The nicest part of teaching expository writing as blogging is the great variety of student projects I get to enjoy. This semester, I have one particularly talented student working on absurdist and existential literature. She recently read and commented on Ionesco's play Rhinocerus, connecting the play's critique of logic to a distrust of herd mentality and the Holocaust. I was writing on Heidegger, Levinas, and Derrida this morning, particularly Levinas's distrust of positivity in "The Thinking of Being and the Question of the Other," and I think traces of that essay can be found in my response to the student's post. Here it is:
The second half of the 20th century is dominated by the specter of the Holocaust. The values of the Modern Enlightenment are considered especially suspicious. Chief amongst them is the emphasis on logic--particularly on abstract thinking divorced from contextual reality. If you think about what we were talking about briefly in my office, then I think you can already see this. Heidegger's treatment of Being in terms of a verb, for instance, is an effort to put the philosopher's attention more on matters of movement than stasis. Movement requires a field of activity, and elements of time. Pure abstraction does not.
How this concerns the Holocaust is a more difficult question! But, I think it is safe to say that the divorce of philosophy from the practicalities of everyday life initiates an answer. Also, of course, is the matter of an unwavering faith in logic (since, logically, syllogistically, one can argue for the termination of an entire people.
Jews are evil.
Evil needs to be eradicated.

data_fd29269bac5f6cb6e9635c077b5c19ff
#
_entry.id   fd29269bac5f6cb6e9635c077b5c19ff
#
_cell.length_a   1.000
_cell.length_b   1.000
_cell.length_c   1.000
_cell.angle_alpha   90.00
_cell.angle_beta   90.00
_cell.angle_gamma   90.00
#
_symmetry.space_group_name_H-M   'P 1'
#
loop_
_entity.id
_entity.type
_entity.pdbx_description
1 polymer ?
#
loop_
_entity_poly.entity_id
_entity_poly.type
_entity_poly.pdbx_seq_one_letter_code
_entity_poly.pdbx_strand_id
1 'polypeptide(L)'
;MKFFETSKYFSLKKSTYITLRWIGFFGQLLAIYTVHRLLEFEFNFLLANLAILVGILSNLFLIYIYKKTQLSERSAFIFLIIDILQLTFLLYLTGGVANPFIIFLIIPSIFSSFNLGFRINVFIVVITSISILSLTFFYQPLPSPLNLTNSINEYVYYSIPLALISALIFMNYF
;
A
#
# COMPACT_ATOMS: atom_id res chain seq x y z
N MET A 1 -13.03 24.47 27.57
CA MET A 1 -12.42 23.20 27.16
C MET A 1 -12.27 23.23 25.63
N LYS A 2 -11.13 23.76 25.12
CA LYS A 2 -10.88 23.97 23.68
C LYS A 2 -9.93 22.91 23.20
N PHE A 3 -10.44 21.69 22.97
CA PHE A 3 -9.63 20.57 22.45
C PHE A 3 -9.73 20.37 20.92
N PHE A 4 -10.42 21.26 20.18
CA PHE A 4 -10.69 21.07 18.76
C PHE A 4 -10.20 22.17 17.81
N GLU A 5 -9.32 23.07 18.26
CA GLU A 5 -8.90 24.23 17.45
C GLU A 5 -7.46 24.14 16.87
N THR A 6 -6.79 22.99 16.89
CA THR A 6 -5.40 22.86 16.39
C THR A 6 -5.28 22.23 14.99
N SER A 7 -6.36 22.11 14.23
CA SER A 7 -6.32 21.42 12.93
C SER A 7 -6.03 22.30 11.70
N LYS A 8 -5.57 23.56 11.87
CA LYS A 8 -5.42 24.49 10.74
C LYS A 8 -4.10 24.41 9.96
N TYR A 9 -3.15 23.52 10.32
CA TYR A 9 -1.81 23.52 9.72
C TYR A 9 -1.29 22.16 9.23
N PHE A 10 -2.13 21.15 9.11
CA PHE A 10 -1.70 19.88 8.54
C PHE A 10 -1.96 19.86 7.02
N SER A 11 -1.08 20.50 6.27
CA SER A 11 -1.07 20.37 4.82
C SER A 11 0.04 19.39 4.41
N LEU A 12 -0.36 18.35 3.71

Eradicating evil is righteous.
Therefore, it is righteous to eradicate Jews.
There is an immediate need to discredit the possibility of such a syllogism, and to devalue any kind of thinking that resembles such form. What is needed is a philosophy dedicated to calling first principles to attention, to putting them under scrutiny, to rejecting the possibility of an unquestionable first principle.
And, as you point out, one way of doing this is to question, irrevocably, the herd mentality. But I am sometimes skeptical here--the idea that it is only in groups that evil occurs. That sounds to me sometimes like too much of a cop-out (i.e., none of us could produce such horror individually, it is only when in a group that such atrocity could occur). I firmly believe humans to be capable of atrocity no matter the number. But, I also like to hold onto the possibility that they are equally capable of love. It is a matter of rhetoric: kairos, identification, and mood. Most importantly, it is an orientation, an approach, an attitude (Burke fans nod here, right?). Here, of course, I am understanding rhetoric as a particular way-of-being-with-the-world, one that self-reflexively takes into account the unaccountability of others and conceptualizes power as a group process.